In the early 90s, Pixar began to make Toy Story and had to overcome more than a few challenges to get to the finish line. No one had ever made a feature film that was produced entirely using computers before. The finished product of the studio's hard work launched the careers of many of those working on the movie: John Lasseter (A Bug's Life, Cars), Andrew Stanton (Finding Nemo, WALL-E), Lee Unkrich (Toy Story 3, Coco) and Joss Whedon (Buffy the Vampire Slayer, The Avengers).
Over the course of ten years, the late Steve Jobs invested 10 million dollars to launch Pixar. After the success of Toy Story, he raised 132 million dollars when Pixar went public on Wall Street. The American Film Institute rates this trailblazing movie on its list of the top 100 movies of all time, proving that Toy Story wasn't special just because of its computer animation. As further proof, the screenplay became the first in history from an animated film to be nominated for an Oscar. Now the show is 25 years old and here are a few more facts about this special movie from our childhoods.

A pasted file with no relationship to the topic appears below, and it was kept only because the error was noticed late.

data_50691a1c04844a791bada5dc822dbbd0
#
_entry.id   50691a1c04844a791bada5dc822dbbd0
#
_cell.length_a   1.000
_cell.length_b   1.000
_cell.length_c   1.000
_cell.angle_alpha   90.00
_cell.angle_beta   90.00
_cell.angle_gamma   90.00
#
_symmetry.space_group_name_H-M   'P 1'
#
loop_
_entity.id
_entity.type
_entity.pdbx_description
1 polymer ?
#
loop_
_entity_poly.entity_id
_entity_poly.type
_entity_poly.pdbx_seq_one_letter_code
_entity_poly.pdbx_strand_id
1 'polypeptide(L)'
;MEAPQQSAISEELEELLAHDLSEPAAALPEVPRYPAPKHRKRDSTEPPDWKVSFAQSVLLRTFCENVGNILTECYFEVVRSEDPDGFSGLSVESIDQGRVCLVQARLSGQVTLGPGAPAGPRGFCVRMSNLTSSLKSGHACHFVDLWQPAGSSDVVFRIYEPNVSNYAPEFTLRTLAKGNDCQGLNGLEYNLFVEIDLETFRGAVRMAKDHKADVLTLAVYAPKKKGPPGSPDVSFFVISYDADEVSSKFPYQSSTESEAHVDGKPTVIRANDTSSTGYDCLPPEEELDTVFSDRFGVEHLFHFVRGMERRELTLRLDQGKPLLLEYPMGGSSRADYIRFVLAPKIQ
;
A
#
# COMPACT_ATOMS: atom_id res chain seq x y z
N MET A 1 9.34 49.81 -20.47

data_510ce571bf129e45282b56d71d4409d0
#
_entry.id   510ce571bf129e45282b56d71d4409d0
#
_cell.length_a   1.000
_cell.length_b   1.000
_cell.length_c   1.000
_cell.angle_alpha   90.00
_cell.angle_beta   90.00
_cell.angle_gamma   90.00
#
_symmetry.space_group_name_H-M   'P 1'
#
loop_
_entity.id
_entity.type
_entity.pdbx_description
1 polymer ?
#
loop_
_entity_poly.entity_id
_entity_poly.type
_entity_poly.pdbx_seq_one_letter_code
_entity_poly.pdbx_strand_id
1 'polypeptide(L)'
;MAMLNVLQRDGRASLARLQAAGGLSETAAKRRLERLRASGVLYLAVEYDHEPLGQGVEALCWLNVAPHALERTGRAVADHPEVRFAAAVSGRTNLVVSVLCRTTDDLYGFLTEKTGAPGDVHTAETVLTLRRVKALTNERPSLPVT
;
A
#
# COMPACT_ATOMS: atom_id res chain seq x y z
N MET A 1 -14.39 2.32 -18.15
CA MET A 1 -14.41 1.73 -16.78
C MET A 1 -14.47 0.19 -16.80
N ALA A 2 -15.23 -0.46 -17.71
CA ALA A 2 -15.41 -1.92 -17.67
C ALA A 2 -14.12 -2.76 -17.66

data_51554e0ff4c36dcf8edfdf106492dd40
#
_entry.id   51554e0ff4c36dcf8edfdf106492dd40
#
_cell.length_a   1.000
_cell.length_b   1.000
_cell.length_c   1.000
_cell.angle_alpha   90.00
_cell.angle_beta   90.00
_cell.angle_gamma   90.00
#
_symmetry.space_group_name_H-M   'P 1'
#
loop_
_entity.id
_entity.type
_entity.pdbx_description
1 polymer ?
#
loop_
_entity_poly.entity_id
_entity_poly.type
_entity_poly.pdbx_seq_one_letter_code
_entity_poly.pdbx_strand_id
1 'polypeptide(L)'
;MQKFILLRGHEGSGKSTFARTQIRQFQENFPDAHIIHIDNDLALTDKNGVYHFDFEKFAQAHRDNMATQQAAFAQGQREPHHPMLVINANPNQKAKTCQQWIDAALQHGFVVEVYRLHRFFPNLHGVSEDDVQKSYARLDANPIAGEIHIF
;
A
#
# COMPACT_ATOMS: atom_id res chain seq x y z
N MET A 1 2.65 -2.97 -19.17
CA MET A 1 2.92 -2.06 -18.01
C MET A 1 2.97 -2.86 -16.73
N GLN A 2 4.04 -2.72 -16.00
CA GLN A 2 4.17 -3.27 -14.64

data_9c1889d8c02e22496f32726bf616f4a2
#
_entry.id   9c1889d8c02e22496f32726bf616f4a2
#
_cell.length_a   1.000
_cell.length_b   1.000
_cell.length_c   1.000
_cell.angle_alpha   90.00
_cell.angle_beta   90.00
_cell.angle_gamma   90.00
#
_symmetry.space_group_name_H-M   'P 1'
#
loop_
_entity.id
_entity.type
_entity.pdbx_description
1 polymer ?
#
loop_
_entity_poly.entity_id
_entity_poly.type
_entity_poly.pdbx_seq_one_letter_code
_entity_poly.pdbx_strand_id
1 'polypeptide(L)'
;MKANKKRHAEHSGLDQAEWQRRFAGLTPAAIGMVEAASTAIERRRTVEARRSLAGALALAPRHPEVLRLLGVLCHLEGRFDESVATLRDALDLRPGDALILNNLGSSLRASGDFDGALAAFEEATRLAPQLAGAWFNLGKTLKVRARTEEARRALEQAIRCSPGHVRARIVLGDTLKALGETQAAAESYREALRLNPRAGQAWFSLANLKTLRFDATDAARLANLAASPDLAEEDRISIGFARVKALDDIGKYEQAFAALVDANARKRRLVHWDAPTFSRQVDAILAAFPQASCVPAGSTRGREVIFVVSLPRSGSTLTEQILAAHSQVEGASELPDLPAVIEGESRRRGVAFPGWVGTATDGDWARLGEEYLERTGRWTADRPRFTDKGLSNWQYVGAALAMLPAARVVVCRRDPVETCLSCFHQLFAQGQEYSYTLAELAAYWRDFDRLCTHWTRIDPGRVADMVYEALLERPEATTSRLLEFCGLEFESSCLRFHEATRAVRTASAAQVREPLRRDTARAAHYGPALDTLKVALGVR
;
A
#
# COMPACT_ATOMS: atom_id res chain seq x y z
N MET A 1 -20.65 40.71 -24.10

It All Started With A Cowboy Doll and a Spaceman Action Figure
Nov 22, 2020, marks the 25th anniversary of Toy Story. Here are five facts that you may not have known about this film:
- John Lasseter, the director of Toy Story, had been trying to make a computer-animated film since the early 80s.
- "Woody" was a mean-spirited character at first.
- "Buzz Lightyear" was first envisioned to act more like "Dudley Do-Right".
- Billy Crystal was the actor first considered to play "Buzz".
- Several of the filmmakers behind Toy Story went on to make their own films at Pixar.
- To hear more about these five facts, watch the video above.